Creating “Customer Focused” Documents in an Agile Environment

By Tony Xavier

Agile is a popular development method primarily used by software companies. In the Agile method, teams strive to deliver a fully functioning, high quality, and potentially shippable product increment at the end of each Sprint. As a result, Documentation becomes an essential part of the Sprint deliverable in order to meet Stakeholder Requirement.

The primary focus of Agile development is to deliver the right products with high quality. Hence, there is need for Technical Communicators to create high quality Customer Focused Documentation. However, the combination of Agile’s high speed of development, short delivery cycles, and limited requirements documentation presents a unique set of challenges in creating customer-focused documentation.

The Challenges…

  • Dynamic Requirements: The requirements tend to change because of changes in priorities, bugs in the product, etc. Changes in requirements results in rework and extra documentation effort.
  • User-Story Vs Features:  Most often the Agile User-Story format is not detailed enough to provide all the information about a feature, as the Development Process is iterative. This means that the feature enhancements and functionality are stabilised much later in the release. This results in rework in the documents.
  • Distributed Teams: This has a huge impact on communication and getting technical inputs from the engineering team. Writers have to send several emails and spend extra time over the phone to gather inputs and gain understanding of the feature. This additional waiting time impacts the timeline, productivity, and quality of the documentation.
  • Tech Writer Multi-tasking: The greatest challenge for the Writer is to balance the workload and handle context-shifting. As a result, the Writer ends up working on multiple features; and juggling different user stories. The Writer is also forced to estimate bandwidth based on time allocated to each team rather than on the varying amounts of content required. This affects the sprint planning and leads to poor quality documentation.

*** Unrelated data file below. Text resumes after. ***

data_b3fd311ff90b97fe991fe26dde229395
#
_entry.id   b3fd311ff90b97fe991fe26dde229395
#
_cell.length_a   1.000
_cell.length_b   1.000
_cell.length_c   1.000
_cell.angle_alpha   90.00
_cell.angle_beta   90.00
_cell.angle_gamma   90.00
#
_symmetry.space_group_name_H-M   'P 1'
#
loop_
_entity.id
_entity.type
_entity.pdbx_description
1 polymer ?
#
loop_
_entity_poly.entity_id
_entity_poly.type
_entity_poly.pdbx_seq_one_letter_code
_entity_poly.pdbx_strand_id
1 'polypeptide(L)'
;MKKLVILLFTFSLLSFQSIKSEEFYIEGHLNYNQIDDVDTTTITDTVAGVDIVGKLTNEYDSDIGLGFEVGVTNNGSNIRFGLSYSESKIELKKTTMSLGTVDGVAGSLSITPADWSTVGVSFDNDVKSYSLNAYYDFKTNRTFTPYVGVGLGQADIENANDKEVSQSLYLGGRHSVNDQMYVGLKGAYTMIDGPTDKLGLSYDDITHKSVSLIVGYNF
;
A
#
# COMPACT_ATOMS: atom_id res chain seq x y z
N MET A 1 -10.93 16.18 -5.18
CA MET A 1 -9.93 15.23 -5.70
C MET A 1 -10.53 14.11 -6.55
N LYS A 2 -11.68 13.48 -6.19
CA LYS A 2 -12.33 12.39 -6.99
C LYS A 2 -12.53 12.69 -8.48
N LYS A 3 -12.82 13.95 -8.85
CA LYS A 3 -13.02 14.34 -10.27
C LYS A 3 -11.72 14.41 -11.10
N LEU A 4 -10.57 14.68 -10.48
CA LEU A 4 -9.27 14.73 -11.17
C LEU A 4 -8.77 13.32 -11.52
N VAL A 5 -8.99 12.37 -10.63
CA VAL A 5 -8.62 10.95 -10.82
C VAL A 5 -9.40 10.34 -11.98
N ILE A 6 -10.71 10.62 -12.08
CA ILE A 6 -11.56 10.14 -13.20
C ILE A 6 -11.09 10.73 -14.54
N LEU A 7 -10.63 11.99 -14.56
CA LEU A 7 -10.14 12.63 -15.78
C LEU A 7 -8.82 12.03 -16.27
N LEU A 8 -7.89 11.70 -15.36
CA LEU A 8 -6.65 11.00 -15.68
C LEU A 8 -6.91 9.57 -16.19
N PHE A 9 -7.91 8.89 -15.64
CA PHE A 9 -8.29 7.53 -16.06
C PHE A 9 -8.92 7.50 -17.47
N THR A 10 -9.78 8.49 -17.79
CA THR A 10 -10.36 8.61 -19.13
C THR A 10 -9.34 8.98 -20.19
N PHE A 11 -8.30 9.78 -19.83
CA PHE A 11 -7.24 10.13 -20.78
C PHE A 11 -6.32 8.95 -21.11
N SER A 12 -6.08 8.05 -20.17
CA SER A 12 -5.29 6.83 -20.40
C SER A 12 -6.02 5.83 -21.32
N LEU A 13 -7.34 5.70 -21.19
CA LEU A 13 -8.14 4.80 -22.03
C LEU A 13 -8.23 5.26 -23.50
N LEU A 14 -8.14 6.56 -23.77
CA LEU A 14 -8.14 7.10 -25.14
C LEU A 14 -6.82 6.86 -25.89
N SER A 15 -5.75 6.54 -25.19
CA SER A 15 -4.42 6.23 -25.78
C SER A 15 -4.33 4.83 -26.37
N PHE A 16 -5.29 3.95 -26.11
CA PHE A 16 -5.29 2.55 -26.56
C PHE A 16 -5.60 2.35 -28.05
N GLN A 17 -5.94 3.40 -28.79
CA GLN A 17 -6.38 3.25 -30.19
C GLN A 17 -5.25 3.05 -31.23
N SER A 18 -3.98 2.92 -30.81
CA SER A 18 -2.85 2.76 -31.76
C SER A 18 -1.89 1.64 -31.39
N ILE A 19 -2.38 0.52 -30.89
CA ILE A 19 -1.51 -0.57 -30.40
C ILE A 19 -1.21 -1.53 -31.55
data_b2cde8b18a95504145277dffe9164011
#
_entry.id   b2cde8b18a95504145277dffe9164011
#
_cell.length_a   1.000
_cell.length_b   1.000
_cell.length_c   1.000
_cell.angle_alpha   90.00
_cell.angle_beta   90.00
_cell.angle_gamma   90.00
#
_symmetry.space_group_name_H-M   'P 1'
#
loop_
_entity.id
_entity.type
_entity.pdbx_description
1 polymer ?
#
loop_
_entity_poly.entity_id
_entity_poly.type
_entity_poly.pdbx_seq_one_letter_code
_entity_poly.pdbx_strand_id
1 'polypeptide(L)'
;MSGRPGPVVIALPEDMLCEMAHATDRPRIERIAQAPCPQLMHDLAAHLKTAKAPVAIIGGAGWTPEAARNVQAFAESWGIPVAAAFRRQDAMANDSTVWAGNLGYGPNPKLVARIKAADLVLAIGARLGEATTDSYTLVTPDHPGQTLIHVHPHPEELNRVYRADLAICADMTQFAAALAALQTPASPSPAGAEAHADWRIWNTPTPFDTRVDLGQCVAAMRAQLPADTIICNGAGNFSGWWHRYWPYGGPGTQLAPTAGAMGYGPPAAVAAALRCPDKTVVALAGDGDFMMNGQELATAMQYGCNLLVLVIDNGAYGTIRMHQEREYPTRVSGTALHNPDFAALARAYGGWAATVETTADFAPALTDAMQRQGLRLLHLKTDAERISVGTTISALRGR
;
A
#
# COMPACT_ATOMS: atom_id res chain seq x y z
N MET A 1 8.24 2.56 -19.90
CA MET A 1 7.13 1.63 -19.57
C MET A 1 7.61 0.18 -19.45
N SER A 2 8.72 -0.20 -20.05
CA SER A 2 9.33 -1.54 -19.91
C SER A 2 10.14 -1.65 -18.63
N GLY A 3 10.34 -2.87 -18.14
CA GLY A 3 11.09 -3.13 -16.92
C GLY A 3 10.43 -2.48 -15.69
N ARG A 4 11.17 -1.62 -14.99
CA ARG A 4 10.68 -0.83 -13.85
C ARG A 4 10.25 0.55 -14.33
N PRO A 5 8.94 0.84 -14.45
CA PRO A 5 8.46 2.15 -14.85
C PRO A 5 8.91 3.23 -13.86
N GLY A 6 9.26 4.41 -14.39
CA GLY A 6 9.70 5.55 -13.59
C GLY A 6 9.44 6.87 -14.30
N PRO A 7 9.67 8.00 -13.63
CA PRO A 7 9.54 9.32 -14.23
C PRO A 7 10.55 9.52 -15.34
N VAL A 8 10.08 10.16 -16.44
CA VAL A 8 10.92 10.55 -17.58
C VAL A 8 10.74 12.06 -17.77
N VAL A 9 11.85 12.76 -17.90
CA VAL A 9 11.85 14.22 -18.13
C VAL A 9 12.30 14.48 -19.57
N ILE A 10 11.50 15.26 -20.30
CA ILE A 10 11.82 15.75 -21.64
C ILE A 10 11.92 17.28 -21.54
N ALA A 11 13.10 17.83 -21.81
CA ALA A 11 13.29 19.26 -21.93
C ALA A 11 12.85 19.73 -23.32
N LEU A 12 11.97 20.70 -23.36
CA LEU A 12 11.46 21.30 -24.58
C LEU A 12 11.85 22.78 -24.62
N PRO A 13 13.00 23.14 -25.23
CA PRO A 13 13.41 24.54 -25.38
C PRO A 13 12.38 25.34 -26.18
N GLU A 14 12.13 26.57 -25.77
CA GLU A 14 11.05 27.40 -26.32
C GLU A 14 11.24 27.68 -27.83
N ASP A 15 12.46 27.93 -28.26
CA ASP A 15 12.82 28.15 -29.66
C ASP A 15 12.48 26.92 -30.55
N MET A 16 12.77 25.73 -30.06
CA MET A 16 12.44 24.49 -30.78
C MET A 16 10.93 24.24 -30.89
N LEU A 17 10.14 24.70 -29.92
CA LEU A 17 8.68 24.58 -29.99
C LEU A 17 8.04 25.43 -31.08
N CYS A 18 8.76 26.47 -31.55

• Doc Estimation Vs Team Estimation: Most often documentation is included as a part of the Definition of Done (DoD) of a User-Story and does not get absolute time units. Hence, Writers are unable to give enough weight to the documentation effort and the documentation estimates are not included in the teams estimates.
  • Sprint Reviews Vs Doc Reviews: A Sprint Review covers only the features and Documentation is ignored or given a lower priority. Most often the Reviewers are the Developer and Testers. Who are extremely busy on Engineering the product. As a result, they give documentation a cursory glance and declare it “okay” with no or very little helpful comments. Others fail to follow the steps as listed in the documentation when testing procedures, and have no way to ensure the writer captured everything accurately. As a result, the documentation reviews are moved towards the end of the release.